For a People's Railway Summit "Inspirational"
The NOR4NOR summit in April 2019 was a landmark attempt to put railway workers and passengers at the heart of a strategy for a Peoples’ Railway.
It was, we hope, the first in a series of regional conferences designed to develop local plans, campaigns and other initiatives that can be fed into a national plan for public transport. In what has been described as ‘an inspirational day’, plenary and workshop speakers outlined policies, described the scope of the changes needed and offered expertise on rail issues. In other words, both practical approaches and the vision that is needed to achieve a new public-owned railway. The centrepiece of the summit was the six workshops in which people were able to voice their opinions, ideas and blueprints for a new railway system. This was a rare opportunity for railway workers, passengers, and local group and party members to discuss public transport and a huge torrent of ideas emerged. Democratic popular planning at its best!
Rachael Maskell MP for York and Shadow Rail Minister, explained Labour’s policy direction with a strategy based on government intervention over a 40 year, not a 5 year cycle. This would include a new ticketing model, an electrification programme, investment and freight onto rail. She stressed that this had to be part of a broader plan to tackle climate change involving a fully accessible system, an emphasis on walking and cycling and free municipal travel for pensioners and under-25s. Rachael also focused on the involvement of trade unions, passenger co-ops and local authorities in this process.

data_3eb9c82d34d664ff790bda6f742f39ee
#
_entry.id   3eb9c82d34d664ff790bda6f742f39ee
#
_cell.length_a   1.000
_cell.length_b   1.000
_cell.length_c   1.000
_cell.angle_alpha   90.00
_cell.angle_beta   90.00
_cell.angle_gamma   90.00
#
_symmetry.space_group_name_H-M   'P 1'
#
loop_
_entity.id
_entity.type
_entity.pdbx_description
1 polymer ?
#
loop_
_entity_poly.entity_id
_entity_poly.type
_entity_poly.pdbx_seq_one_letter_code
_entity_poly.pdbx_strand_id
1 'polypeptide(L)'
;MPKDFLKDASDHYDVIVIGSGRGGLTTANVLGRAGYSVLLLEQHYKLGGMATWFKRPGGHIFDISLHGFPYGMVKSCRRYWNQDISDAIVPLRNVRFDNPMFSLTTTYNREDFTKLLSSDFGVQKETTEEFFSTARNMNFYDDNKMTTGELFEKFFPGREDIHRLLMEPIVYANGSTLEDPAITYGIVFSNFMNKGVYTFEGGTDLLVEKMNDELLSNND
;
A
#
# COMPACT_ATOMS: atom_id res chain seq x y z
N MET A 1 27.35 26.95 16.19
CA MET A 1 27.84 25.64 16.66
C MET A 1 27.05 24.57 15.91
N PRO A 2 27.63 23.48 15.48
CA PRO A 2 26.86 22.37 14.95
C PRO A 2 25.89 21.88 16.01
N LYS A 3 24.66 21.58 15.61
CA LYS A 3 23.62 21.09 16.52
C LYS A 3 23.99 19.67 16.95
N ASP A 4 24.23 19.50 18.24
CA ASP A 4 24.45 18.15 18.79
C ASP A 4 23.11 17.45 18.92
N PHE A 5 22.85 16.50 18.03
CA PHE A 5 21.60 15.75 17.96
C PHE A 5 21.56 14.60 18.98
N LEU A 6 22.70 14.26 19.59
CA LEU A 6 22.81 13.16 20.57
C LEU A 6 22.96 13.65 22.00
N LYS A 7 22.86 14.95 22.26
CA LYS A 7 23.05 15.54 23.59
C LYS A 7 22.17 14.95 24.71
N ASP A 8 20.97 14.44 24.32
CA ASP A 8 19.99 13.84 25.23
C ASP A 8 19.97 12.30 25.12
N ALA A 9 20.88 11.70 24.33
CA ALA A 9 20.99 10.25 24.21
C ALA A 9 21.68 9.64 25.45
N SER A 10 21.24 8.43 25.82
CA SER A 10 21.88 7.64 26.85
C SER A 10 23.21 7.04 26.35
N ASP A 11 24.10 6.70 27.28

Nadine Rae, the director of Equal Opportunities at the TSSA argued that there was an urgent need to develop skills on the railways with an average workforce age of 57 years old. Changing technology also meant that unions had to be more prepared and the quality/diversity agenda was key with the TSSA launching an LGTB+ initiative in 2018.
David Raby, Norwich Green party councillor, called for an accessible and sustainable railway with future funding based on the ‘polluters paying’ principle. The local was key in creating integrated transport in cities like Norwich which had had a tram system until 1935 and which needed to be part of future transport policy in the city, particularly as the Green party had been arguing for a more forthright response to climate change for decades.
Clive Lewis MP for Norwich South, who is championing sustainable economics, put railways at the heart of the climate change challenge and the need to reduce emissions by 80% in the next 10 years. He commented on the Green New Deal and reiterated the need for urgent action.
Kam Gill, TUC Transport officer, underlined the complete failure of rail privatisation to deliver its promises - instead there had been higher fares, chronic staff shortages, a chaotic ticketing system, only 42% of rail electrified and from 1995 to 2018 and a massive £320m wasted on franchising.
A Network Rail worker & RMT member commented on the fact that workers were under constant attack and that the companies were trying to make cuts in ticket office staff, in rolling stock maintenance and by the removal of guards, resulting in some cases in 40 days of strike action with Southern still in dispute. Guards had had success on Abellio Scotrail, South West Trains, Northern Rail and Abellio Greater Anglia. He noted that the Williams Review had ruled out renationalisation despite acknowledging its flaws. He also recalled Bob Crow's call for a Peoples' Railway.
Each workshop was asked to contribute ideas towards a NOR4NOR statment, to expand the NOR4NOR charter with achievable, direct objectives:
1. We support the building of a national network/campaign involving rail workers and passengers.
2. We believe that a unified public-owned railway would contribute to the task of stopping climate change.
3. We call on a Labour government to learn from local/regional campaigns and forums.
4. We call for a national rail commission drawn from trade unions, passengers and local authorities to draft plans for both national and regional rail systems on a variety of forms of ownership. This to act as an advisory body in the planning of railways.
5. We support the setting up of training packages and training schools and the new post of ‘Railway Education Rep’ who will obtain time off to arrange state-funded training for railway workers and railway managers in the running of a publicly-owned railway.